Children's lack of power is directly connected to the way they are served by the media. Overall, the media's portrayal of children is highly skewed towards a small number of topics. According to a recent US study, more than 90% of newspaper and TV coverage of children focused on two topics: youth crime and violence, and child abuse and neglect (Ben-Aryeh & George 2006, p. 185). The growing concern about commercial pressure on children to grow up too fast is matched only the growing sensationalism of media coverage devoted to the issue of pedophilia and the Internet.

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Treatment of children in the media therefore risks overemphasizing two negative trends at the same time: an unbalanced emphasis on children as objects of desire and participants in a celebrity-fuelled race for consumer satisfaction and social status; and mounting anxiety about the need to control new media and the opportunities it presents to abuse and exploit children.  Holland (2004) argued that now it is fair to suggest that representations of children in the media are typically used in at least two - somewhat opposed - ways in news coverage. The first is primary illustrative. That is to say pictorial representations of childhood are widely used to illustrate the underlying ideologies of Western society towards children. Holland's (2004) work indicates the ways in which child images - for instance lines of uniformed school children - can be used to demonstrate an ideological construction of political order, or how art images, often recycled through advertising, can be employed to illustrate social constructions of innocence or of sexualisation. Suffering children are among the most frequently chosen subjects of images of war, famine and genocide. They serve the dual purpose of arousing adult sympathy and humanizing the brutality of war, and creating more compelling representations to potential adult news audiences.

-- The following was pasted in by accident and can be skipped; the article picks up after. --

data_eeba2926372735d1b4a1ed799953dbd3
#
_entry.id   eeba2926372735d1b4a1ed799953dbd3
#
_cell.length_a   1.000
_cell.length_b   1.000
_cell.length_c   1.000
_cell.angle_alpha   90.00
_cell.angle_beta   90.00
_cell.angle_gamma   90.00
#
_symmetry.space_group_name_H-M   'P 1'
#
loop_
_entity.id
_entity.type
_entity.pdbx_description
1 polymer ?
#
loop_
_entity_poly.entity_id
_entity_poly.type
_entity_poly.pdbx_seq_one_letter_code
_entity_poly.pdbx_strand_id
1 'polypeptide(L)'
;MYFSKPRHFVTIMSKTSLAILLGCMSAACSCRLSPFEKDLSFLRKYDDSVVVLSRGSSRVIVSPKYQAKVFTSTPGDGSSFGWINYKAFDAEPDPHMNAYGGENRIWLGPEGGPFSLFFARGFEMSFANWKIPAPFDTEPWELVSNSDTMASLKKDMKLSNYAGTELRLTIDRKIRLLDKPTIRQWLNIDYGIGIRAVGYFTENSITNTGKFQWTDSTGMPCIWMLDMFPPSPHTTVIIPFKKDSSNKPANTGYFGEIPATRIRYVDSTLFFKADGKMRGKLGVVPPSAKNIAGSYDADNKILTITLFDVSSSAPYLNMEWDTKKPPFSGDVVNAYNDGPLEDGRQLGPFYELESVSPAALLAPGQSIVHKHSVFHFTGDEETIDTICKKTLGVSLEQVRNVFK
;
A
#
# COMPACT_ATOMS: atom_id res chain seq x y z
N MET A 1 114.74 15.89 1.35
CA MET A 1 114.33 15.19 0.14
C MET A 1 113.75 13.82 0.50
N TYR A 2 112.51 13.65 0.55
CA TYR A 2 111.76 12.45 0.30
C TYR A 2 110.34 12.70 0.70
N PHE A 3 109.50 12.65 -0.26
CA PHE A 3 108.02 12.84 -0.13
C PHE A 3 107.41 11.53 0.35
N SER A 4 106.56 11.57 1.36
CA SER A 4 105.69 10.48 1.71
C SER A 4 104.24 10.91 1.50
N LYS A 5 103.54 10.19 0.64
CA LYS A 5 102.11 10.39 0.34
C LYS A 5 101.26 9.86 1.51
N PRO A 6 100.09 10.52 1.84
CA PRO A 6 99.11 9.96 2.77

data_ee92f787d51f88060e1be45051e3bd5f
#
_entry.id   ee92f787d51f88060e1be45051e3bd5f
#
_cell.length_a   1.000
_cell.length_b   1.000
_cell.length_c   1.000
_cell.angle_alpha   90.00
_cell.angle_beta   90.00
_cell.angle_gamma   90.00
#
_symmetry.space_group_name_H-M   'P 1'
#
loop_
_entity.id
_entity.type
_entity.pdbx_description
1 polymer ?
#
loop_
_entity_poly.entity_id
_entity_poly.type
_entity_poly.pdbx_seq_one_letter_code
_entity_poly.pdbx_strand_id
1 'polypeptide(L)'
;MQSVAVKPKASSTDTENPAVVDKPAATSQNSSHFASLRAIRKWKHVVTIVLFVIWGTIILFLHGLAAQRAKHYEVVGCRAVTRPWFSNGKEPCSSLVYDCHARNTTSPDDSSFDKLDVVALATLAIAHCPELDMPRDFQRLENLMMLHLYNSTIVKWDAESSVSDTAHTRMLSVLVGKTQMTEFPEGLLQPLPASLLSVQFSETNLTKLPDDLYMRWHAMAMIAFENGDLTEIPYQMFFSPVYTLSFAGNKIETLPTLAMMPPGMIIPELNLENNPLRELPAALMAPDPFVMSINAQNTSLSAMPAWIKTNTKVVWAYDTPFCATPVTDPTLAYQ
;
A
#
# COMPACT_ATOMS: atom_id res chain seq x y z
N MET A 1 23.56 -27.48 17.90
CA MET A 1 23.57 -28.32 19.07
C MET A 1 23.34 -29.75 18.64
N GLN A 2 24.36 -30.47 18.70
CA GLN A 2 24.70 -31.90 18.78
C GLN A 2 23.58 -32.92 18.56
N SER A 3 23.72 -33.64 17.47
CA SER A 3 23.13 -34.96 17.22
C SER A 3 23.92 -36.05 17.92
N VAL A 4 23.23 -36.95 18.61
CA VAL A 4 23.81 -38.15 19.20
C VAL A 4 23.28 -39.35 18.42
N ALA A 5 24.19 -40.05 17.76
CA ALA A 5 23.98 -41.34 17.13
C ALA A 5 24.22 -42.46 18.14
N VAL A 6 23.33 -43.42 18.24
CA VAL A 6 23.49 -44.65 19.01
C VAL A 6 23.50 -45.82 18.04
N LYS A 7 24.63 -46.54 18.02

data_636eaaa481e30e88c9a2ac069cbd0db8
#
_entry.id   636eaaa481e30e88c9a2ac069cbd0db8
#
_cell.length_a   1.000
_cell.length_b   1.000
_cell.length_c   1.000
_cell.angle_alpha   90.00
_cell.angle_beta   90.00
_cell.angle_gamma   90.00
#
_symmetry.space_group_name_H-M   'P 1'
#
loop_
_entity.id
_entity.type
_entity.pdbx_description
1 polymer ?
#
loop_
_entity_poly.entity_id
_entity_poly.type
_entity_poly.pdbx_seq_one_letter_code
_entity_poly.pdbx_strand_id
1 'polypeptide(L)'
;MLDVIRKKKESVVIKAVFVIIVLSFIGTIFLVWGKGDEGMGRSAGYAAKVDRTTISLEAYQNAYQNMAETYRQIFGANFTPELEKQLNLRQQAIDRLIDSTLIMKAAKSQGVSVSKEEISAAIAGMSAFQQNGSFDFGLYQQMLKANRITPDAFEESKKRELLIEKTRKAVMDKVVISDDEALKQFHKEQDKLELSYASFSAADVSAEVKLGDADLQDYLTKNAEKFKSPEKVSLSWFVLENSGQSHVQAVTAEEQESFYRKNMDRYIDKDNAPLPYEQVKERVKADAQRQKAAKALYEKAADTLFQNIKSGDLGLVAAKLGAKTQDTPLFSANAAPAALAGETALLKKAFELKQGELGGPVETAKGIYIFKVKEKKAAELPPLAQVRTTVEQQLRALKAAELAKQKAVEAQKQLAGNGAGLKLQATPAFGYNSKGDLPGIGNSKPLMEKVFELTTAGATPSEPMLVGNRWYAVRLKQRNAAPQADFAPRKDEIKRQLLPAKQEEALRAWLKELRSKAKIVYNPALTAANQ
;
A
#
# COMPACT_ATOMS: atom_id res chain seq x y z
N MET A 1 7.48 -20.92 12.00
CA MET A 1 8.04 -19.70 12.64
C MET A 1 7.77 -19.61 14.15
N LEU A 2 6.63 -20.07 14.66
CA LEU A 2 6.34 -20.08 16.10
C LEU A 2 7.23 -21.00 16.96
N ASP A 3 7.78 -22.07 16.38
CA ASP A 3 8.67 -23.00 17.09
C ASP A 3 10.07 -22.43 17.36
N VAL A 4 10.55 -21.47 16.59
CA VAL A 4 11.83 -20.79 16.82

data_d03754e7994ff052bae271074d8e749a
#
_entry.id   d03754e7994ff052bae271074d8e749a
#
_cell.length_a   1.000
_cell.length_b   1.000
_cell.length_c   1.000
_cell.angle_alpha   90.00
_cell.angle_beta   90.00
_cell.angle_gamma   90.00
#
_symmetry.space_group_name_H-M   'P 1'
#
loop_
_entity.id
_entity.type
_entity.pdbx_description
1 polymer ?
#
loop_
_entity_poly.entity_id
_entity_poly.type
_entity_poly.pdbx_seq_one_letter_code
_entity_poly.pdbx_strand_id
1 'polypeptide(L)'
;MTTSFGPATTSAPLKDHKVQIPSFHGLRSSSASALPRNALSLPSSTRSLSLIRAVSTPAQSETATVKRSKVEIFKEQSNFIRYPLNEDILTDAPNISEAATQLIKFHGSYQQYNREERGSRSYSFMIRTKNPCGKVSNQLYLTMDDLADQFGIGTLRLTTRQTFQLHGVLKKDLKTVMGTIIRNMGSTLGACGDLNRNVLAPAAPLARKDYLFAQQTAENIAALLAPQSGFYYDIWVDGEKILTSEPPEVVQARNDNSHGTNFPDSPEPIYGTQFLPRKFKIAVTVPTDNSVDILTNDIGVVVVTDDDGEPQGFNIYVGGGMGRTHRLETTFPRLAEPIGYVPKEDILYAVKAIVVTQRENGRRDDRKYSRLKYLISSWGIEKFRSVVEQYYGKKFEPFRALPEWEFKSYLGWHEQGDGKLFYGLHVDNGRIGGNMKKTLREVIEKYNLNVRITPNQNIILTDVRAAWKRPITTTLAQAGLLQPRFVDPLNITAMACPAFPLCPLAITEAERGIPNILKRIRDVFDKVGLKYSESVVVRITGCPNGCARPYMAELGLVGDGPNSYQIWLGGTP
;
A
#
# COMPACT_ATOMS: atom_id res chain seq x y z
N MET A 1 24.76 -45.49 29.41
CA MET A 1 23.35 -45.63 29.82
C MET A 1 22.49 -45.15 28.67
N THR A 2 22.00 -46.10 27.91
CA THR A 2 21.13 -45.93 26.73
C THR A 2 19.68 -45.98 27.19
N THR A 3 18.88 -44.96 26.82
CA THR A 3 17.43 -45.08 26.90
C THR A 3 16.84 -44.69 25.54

The media both helps in forming such perceptions, and is itself informed by them. 'New Racist' understanding of foreign cultures and conflicts impacts on policy formation at a number of levels (Skelton & Allen 1999, p. 110). Western policy makers are influenced directly by the media, and indirectly through the lobbying from the different actors who are themselves informed by media representations. Decision-makers within aid agencies, for example, are subject both to pressure from the public and charity-supporters, as both financial supporters and political activists, and to the decisions of their main donors, the Western governments and government agencies that control aid budgets. UN bureaucrats are less directly affected by public opinion, but play an important role in actually providing information to the media themselves. The power of the media lies thus in its influence on the children whose impressions of foreign culture have an actual impact on events in Third World countries through the policy strategies chosen by the West. Its responsibility lies in its role in the provision of information and analysis, as acknowledged by CNN for example in its claim to be 'informing the world' (cited in Skelton & Allen 1999, p. 110).

The growing domination of the media by large cable-television corporations and newspapers subject to market pressures in an unprecedented way makes it even less likely that such crises will be portrayed in an accurate manner, and gives such organizations unprecedented power over the amounts of money that may be raised in an emergency, and the types of policy that may be pursued by the West. Little space remains within these organizations for the individual writers and photographers who have traditionally brought news of disasters and wars to our living rooms, and little time can be found for today's news journalists to study or appreciate the particular aspects of particular situations. Some attempts are being made, mainly by aid agencies, to work against these trends and improve the quality of reporting on disasters. Some agencies, such as 'Save the Children' (Skelton & Allen 1999, p. 111) have adopted guidelines to monitor their own use of images in disasters appeals, in attempts to avoid contributing to the negative imagery of helpless Third World populations reliant on the West.